Philip is a foundation member of the Victorian Begonia Society and has a keen interest in hybridising tuberous begonias. This stemmed from his first attempt at growing these beauties from seed. Philip has stuck to a long term plan which was “to increase the range of yellow hybrids, salmon reds, and introduce more general vigour, health, stronger stems and flowers to hybrids that would cope with the higher temperatures we experience in the summer.” This of course required a good deal of research into the breeding background of the parent varieties. More recently Philip has been working to introduce more perfumed types by crossing seedlings obtained from Howard Seibold in the USA with other named clones in his collection. Philip’s work with yellows continues. Philip says hybridizing “can cause some heartache, but more often than not you obtain rewards if you select your parents carefully, and also your seedlings … patience is a necessity.” Some of Philip’s hybrids are: B. ‘Carolyn Dawn’ (Flushed yellow apricot, an unusual color.); B. ‘Penelope’ (Soft primrose yellow with many petals, pendula.); B. ‘Beulah Powell’ (A rich yellow.); B. ‘John Henderson’ (Yellow hybrid with multi wavy petals.); B. ‘219’ (Rose formed soft pink); B. ‘Jim Curtis’ (Strong upright salmon red.); B. ‘Bronwen Huxtable’ (Very strong, crimson red); B. ‘401’ (Wavy salmon red.); B. ‘415’ (Large salmon red.); B. ‘Maplewood’ (Cyclamen pink with white reverse picotee.)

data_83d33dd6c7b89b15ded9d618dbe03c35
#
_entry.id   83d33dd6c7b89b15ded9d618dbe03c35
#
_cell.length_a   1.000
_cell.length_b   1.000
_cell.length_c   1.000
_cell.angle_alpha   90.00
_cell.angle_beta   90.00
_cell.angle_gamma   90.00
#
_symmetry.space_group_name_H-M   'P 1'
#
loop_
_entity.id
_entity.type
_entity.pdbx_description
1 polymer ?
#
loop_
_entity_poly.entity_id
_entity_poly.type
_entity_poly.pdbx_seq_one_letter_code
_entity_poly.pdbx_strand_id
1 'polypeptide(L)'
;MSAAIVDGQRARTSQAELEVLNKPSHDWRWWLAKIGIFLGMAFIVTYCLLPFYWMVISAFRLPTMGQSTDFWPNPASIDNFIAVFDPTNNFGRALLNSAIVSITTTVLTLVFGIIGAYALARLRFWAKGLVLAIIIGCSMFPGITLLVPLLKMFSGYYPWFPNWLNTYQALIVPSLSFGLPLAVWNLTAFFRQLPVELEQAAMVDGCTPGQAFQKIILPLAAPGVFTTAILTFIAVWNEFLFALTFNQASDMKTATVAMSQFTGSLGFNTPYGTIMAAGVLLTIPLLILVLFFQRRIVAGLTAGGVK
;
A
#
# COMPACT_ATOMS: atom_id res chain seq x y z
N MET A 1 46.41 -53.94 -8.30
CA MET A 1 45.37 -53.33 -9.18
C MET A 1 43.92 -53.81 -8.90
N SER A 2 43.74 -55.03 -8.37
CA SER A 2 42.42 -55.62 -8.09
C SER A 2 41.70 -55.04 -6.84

Ross has been hybridizing begonias since 1981. He specializes in rexes and canes, but has produced some rhizomatous, shrub and trailing hybrids. Driven by his commercial need for new varieties he has introduced hundreds of rex cultivars. Cane begonias are his primary interest. Ross wants to produce disease resistant, compact growing, free branching, free flowering canes that have large flowers and fragrance. A good strong growing yellow flowering cane is one particular aim. He also likes to produce primary hybrids from different species and one of these vigorous plants was named after him by members of the NSW Begonia Society. B. ‘Ross Bolwell’ is a hybrid from B. carolineifolia B. thiemei. Ross has many favorite hybrids, but his choice for overall favorite is B. ‘Annan Belle’ an unusual cross with flowers in a beautiful shade of burnt orange-apricot. Unfortunately this plant appears to be sterile.
Ross’s top ten hybrids are: B. ‘Annan Belle’ (B. micranthera var. venturii x. B. carrieae); B. ‘Flamingo Queen’ (B. U078 x B. ‘Lenore Olivier’); B. ‘White Cascade’ (B. U078 x B. ‘Lenore Olivier’); B.‘Vamigo’ (B.‘Red Amigo’ seedling.); B. ‘Pink Kiss’ (B. ‘Orpha C. Fox’ x. B. ‘Lenore Olivier’); B. ‘Red Dragon’ (B. kenworthyae x. B. carrieae); B. ‘Starry Night’ (B. U078 x. B. ‘Lenore Olivier’); B. ‘Tribute’ (B. ‘Orpha C. Fox’ x B. ‘Lenore Olivier’); B. ‘Rosie’ (B. ‘Christine B’ x. B. ‘Lenore Olivier’); B. ‘Think Pink’ (B. ‘Pink Surprise’ x B. carrieae).